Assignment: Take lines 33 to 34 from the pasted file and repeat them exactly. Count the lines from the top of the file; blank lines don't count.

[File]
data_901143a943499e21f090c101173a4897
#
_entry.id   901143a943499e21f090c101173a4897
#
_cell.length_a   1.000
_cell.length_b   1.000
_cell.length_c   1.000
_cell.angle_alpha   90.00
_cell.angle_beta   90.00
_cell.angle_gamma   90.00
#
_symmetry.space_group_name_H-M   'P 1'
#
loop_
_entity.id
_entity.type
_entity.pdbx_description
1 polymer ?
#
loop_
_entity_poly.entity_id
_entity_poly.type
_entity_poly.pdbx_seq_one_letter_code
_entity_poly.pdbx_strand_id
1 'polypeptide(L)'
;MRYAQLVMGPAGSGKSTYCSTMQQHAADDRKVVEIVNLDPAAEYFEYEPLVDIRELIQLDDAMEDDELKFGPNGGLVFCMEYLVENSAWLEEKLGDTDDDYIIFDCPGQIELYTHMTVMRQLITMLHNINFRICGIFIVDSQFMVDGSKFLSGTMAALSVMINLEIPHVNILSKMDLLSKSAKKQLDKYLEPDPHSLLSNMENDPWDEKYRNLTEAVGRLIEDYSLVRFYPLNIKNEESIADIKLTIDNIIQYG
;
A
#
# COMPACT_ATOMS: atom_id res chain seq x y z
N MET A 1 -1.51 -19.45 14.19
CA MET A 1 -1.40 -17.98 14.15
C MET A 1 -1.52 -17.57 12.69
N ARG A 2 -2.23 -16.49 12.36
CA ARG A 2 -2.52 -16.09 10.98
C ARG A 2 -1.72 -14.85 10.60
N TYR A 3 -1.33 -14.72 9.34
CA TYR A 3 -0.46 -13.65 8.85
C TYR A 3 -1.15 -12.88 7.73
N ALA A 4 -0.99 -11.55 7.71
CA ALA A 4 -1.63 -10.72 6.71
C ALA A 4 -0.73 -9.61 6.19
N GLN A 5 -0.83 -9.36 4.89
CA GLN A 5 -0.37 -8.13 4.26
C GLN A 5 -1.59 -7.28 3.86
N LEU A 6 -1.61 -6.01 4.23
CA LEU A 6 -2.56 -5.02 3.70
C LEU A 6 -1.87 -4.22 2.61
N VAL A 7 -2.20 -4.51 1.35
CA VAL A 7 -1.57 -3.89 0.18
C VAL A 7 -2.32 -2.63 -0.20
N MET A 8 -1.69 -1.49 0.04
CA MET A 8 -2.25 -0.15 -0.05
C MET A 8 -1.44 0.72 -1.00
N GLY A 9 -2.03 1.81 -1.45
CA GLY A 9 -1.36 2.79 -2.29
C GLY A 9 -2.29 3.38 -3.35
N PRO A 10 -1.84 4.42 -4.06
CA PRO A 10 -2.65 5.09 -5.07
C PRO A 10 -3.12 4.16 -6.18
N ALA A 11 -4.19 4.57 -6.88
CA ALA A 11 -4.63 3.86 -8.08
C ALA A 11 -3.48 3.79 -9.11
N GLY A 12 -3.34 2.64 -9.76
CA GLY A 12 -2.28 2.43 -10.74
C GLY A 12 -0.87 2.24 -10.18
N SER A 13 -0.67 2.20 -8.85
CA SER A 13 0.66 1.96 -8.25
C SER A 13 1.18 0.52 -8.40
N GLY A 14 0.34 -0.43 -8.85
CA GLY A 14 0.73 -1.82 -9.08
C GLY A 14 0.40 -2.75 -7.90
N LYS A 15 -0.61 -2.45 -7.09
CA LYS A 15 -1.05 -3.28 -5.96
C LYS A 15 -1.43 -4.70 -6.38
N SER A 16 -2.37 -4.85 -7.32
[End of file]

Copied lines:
C MET A 1 -1.52 -17.57 12.69
N ARG A 2 -2.23 -16.49 12.36